What is the deeper meaning of Passover?
Passover commemorates the Israelites’ exodus from Egypt and the miracles that G-D performed to redeem us from slavery to freedom. On Passover, or Pesach in Hebrew, the Jewish people refrain from eating chametz (leavened bread) and gather with family and friends to read the Haggadah—the miraculous story of the Exodus—during the two Seder nights. At the Seders, we drink four cups of wine, eat matzah (unleavened bread), eat symbolic foods, sing songs, and have a festive meal. Anyone who has celebrated Passover before knows how joyous the holiday can be!
As we celebrate the rituals of the holiday, gather with family to read the Haggadah, and enjoy our macaroons and matzah ball soup, it is important for us to also contemplate: what is the deeper meaning of Passover?
Our sages teach that “in each and every generation, a person is obligated to regard himself as though he actually left Egypt.” While I can pay tribute to the trying times of our ancestors and honor their experience, how can I personally relate to the idea of leaving Egyptian slavery?
I am fortunate to live in America, a country founded upon freedom and liberty. I am blessed to have the right to free choice, expression, religion, and a wide array of other liberties. I proudly express and celebrate my Judaism while wearing Jewish jewelry—including a chai necklace, Star of David necklace, and a hamsa bracelet— wherever I go. Slavery is a concept far removed from me.
I found my answer when learning the following: the Rabbis explain that the Jewish people’s freedom from enslavement was not only marked by physical freedom. The Jewish people’s journey from Egypt into the desert and eventually into the land of Israel was a spiritual journey as well. We no longer lived in a foreign land under a foreign rule of law. We became a people, defined by our shared experience and the receiving of the Torah.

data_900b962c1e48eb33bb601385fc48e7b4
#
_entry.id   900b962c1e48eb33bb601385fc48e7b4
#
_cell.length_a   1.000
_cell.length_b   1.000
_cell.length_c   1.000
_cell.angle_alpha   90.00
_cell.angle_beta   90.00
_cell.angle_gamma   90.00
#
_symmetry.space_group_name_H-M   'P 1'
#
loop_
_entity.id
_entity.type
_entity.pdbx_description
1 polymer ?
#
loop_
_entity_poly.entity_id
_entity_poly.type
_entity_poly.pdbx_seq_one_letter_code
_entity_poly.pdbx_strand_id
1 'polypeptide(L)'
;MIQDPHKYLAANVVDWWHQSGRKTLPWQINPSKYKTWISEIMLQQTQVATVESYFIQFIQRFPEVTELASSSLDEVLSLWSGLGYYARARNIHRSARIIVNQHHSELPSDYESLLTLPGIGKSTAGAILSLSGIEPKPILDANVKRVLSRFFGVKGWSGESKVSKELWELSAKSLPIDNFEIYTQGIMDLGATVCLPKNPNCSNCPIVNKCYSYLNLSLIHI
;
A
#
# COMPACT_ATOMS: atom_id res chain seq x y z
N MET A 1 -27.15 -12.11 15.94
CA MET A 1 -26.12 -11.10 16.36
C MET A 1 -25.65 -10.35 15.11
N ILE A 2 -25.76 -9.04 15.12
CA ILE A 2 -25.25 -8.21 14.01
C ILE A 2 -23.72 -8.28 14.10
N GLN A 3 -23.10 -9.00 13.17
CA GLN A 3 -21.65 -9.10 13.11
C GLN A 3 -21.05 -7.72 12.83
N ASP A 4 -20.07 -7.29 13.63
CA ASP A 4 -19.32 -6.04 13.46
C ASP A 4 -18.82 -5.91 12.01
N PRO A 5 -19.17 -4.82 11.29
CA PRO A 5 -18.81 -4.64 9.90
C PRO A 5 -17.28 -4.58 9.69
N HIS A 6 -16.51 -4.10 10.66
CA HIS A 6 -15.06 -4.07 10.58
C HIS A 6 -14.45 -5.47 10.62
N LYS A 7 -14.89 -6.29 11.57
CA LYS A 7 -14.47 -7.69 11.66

The idea of spiritual freedom is one that I can relate to. What am I, and my peers, “slaves” to in 2023? Are we holding ourselves back from living a spiritually free life, a life filled with meaning, growth, and connection?
After contemplating this question for some time, I realized the answer is yes, we are all slaves to something. Some people are slaves to their jobs, working so many hours that they do not have time for their families or leisure activities. Others are slaves to technology, constantly attached to their smartphones and tablets. And some of us are enslaved by our own limiting beliefs and fears, while doubting ourselves and our capabilities to achieve our dreams.
This Passover, I invite you to join me in discovering what it is that enslaves you—whether it’s your iPhone, the endless hours at the office, negative self-talk, or something else. I suggest taking the time to consider how you can set yourself free in order to live a more fulfilling and meaningful life. After all, Passover is not just about our ancestors’ experience, but about our own personal exoduses.
Wishing you and your loved ones a happy and meaningful Passover!